Washington, D.C. – Today, Gen. Arthur T. Dean, Chairman and CEO of Community Anti-Drug Coalitions of America (CADCA), the nation’s leading substance abuse prevention organization, issued the following statement in response to President Obama’s comments on marijuana in an interview with The New Yorker.
“CADCA is concerned that only a portion of what the President said during his interview has made headlines, when in fact the President expressed some serious concerns about marijuana legalization. CADCA believes that substance abuse is a public health concern and has wide-reaching negative effects on our young people and society. So we agree with President Obama’s comment that marijuana use is a ‘bad habit’, a ‘bad idea and a waste of time’. We also echo the President’s sentiment that the case for marijuana legalization is ‘overstated’ and will not solve the many social problems our society faces.
“The President also noted that the marijuana legalization experiments in Colorado and Washington might create a ‘slippery slope’ where people begin suggesting that we legalize harder drugs like cocaine and methamphetamine. CADCA couldn’t agree more.
“However, as an organization that represents community coalitions working to reduce drug use among our nation’s youth, CADCA is deeply concerned with the President’s comment that marijuana is less dangerous than alcohol. The two leading causes of preventable death in the U.S. are alcohol and tobacco. Can adding another legal drug and creating another legal drug industry really be in our country’s best interest? We think not.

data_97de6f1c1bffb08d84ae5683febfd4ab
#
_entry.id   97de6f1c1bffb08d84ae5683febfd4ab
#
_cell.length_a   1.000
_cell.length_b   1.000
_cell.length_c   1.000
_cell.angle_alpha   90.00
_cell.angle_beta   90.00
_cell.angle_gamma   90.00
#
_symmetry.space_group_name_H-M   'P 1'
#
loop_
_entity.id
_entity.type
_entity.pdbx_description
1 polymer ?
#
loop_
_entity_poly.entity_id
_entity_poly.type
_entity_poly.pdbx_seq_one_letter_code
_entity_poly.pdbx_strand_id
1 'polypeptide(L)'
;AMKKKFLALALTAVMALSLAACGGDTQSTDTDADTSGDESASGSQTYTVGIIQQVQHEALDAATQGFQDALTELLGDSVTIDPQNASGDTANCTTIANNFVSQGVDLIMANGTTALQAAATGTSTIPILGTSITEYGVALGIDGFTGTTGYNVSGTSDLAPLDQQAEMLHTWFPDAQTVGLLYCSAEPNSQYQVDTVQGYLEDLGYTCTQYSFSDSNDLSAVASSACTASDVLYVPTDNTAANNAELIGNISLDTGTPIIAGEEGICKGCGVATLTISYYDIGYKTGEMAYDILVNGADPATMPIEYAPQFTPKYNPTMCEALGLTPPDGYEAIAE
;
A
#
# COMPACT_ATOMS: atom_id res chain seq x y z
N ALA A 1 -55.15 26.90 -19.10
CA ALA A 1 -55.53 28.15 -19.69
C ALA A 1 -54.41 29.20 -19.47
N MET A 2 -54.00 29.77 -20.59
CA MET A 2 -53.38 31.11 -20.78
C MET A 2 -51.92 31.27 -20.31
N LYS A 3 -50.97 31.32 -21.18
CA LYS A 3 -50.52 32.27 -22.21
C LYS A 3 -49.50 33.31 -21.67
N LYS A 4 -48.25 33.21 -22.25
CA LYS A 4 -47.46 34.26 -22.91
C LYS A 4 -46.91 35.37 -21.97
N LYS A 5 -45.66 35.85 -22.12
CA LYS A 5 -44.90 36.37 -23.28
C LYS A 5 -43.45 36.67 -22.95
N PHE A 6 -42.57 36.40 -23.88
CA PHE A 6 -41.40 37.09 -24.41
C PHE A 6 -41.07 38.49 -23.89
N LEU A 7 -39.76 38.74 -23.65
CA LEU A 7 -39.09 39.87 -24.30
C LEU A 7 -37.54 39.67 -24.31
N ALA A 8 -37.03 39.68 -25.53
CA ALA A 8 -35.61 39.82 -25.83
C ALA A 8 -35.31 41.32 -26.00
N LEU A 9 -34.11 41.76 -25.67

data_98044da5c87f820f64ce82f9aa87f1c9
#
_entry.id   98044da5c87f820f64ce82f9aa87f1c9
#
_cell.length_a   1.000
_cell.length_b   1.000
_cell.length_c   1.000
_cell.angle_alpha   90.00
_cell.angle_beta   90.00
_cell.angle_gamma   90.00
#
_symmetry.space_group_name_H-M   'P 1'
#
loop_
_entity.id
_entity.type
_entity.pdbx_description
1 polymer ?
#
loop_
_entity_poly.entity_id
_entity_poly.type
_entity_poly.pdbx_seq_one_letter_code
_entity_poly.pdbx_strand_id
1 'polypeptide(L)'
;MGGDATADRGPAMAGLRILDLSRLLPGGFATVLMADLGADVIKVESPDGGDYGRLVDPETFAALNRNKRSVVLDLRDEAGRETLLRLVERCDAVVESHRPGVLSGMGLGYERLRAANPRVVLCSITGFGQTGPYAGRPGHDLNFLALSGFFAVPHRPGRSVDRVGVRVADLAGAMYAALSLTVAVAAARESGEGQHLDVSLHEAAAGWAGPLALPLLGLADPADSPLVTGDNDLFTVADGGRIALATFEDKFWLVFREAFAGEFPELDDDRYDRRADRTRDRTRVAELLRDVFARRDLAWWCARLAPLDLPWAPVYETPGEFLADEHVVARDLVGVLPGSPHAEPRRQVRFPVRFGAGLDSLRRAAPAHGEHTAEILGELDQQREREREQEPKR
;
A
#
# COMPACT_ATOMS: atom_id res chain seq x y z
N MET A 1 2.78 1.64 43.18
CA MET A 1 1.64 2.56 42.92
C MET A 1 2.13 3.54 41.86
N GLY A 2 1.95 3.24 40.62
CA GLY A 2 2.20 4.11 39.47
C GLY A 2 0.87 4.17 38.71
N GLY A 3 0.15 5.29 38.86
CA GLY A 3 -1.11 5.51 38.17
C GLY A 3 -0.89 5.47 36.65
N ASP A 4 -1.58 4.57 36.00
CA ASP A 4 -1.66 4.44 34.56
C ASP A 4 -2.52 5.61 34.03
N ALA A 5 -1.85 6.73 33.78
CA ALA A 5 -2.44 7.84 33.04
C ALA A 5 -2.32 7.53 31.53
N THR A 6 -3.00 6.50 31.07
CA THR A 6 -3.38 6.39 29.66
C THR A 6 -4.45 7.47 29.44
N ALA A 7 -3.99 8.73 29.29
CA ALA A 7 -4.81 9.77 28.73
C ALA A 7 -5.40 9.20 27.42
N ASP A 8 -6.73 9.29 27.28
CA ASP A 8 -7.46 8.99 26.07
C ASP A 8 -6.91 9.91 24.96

“As Dr. Nora Volkow, Director of the National Institute on Drug Abuse, has often stated, marijuana use is not harmless. Regular marijuana use can have profound negative effects on the teenage developing brain. It can hamper a young person’s ability to learn and affect their development. Smoking the drug at a young age increases a young person’s chances of becoming addicted to marijuana and other drugs into adulthood.
“The President’s remarks and comments carry significant impact. Therefore, at a time when national studies indicate that the majority of high school seniors don’t view marijuana as harmful and marijuana use is trending upwards among teens, we ask that the President consider the wide body of research showing the harms of marijuana use on young people and use the bully pulpit to positively influence teens.”